Out of Programme Time: maintaining clinical skills
There are many reasons why trainees choose to take time Out of Programme (OOP). Examples include the pursuit of further education and scientific research or to take advantage of teaching opportunities. This benefits the profession by enriching the experience and aptitudes of trainees, ensuring we have a diverse range of skills in our future consultant body. However, anyone who has taken time out of clinical training will know how quickly the routine of hospital life and work becomes unfamiliar. Additionally, medical practice is constantly evolving with new pharmaceutical products and clinical guidelines regularly introduced.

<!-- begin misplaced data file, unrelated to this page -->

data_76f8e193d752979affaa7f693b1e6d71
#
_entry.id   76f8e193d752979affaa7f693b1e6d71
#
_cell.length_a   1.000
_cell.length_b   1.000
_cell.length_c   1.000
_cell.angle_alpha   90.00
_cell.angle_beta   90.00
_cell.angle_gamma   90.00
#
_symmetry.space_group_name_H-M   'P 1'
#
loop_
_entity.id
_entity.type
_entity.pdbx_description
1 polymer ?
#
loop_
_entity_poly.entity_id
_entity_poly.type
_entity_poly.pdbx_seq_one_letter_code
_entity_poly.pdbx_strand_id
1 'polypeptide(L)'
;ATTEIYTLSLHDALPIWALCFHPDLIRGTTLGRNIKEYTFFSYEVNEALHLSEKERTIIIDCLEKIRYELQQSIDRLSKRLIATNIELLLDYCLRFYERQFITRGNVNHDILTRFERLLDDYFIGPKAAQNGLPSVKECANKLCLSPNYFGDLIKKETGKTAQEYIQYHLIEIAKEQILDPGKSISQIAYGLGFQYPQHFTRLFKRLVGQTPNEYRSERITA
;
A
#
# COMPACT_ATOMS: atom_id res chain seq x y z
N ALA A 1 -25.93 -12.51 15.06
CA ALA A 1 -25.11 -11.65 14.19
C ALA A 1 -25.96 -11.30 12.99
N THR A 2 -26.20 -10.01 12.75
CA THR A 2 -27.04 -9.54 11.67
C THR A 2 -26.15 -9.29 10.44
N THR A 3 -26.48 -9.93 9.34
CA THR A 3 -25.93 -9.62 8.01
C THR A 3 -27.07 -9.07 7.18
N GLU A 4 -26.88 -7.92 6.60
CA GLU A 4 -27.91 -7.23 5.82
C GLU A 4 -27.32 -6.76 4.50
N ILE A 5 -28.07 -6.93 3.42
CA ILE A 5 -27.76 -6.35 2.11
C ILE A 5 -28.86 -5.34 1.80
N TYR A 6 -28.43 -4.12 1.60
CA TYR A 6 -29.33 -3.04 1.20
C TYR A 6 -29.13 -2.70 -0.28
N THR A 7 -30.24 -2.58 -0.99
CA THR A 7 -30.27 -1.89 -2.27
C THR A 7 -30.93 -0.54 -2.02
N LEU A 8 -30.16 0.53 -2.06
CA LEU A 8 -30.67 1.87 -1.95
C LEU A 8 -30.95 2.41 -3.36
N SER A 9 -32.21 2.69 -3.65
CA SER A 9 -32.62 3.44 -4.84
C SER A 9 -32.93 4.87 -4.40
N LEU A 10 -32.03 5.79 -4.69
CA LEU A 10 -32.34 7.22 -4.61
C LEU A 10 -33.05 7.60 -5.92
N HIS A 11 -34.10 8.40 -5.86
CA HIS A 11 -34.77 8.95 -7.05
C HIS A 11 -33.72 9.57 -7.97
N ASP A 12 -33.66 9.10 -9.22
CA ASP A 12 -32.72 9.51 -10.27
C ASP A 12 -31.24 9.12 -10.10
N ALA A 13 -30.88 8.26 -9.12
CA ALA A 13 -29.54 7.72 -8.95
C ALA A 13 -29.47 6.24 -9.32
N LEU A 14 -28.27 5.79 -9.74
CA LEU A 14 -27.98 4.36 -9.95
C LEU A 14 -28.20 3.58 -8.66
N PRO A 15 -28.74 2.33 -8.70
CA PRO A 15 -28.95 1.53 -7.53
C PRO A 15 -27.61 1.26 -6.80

The provision of excellent, up-to-date, safe and dignified medical care to older people should always be at the centre of our working lives, however diverse our future roles may be. Thus, the potential decline of clinical competency whilst out of programme may concern some trainees and present a barrier to considering a PhD or other project. To enable trainees to overcome this barrier it would be useful to have a clear idea of what the national training colleges and post-graduate medical deaneries expect of trainees, who need to maintain clinical skills whilst focusing on academic or other non-clinical interests. It would also be informative to have an idea of the strategies adopted by others who have taken time OOP.